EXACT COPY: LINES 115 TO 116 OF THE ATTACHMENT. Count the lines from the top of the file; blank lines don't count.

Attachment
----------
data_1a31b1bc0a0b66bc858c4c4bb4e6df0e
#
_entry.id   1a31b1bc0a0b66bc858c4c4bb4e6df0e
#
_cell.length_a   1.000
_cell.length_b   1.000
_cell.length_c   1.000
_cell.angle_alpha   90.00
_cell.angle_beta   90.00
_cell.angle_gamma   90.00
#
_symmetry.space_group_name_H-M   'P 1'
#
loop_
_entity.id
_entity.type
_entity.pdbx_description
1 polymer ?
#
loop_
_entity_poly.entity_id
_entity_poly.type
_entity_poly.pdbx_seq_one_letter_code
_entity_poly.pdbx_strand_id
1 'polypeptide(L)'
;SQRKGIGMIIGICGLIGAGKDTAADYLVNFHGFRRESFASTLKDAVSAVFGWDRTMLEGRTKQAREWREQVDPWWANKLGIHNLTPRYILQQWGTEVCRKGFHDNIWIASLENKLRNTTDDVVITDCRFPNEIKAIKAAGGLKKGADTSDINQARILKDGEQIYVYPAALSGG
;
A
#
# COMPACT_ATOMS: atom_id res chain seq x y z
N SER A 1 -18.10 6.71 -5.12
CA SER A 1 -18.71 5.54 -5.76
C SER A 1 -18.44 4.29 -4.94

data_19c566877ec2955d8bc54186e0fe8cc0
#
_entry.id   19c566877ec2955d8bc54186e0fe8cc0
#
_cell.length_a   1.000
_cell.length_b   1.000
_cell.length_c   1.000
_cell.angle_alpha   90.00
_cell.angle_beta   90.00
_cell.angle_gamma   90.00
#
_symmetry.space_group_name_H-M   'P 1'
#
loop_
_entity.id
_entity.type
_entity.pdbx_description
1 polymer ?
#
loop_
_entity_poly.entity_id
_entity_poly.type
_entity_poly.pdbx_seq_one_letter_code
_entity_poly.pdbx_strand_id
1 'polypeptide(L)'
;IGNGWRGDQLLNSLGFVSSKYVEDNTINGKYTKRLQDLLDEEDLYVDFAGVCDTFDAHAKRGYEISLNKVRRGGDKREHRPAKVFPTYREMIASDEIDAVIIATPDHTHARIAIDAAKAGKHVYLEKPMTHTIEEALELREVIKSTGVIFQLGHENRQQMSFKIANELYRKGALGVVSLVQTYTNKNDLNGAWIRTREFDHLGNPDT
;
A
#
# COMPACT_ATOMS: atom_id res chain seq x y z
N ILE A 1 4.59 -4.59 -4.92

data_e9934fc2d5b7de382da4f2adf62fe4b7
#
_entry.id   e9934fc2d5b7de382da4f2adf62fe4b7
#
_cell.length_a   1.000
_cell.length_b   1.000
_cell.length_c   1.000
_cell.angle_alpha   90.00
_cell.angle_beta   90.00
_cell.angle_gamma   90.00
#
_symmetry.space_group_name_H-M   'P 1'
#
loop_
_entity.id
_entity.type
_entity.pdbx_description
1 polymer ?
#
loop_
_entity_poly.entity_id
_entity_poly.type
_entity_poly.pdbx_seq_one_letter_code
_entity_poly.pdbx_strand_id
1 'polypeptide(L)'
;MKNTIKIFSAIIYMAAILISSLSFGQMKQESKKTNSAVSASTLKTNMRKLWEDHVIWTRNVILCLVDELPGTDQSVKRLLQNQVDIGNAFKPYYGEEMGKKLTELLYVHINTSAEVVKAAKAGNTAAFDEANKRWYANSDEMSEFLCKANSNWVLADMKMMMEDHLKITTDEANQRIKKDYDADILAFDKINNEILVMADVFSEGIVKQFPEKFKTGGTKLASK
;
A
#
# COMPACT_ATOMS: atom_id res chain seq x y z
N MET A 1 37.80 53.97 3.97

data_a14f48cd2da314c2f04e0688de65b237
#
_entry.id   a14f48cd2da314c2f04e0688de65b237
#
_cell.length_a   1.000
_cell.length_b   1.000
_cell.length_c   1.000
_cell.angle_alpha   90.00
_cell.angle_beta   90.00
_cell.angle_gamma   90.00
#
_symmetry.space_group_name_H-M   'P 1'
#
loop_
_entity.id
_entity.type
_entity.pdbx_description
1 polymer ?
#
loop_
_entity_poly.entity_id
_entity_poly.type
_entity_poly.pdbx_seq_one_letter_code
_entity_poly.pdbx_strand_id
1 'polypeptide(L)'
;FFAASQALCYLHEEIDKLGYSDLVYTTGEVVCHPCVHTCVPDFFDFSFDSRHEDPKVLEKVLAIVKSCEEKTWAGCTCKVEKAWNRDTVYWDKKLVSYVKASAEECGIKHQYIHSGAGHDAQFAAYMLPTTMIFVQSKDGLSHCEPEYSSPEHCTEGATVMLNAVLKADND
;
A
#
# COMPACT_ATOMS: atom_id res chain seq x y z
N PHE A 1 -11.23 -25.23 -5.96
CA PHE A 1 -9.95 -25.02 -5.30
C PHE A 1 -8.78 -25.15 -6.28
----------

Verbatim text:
loop_
_entity_poly.entity_id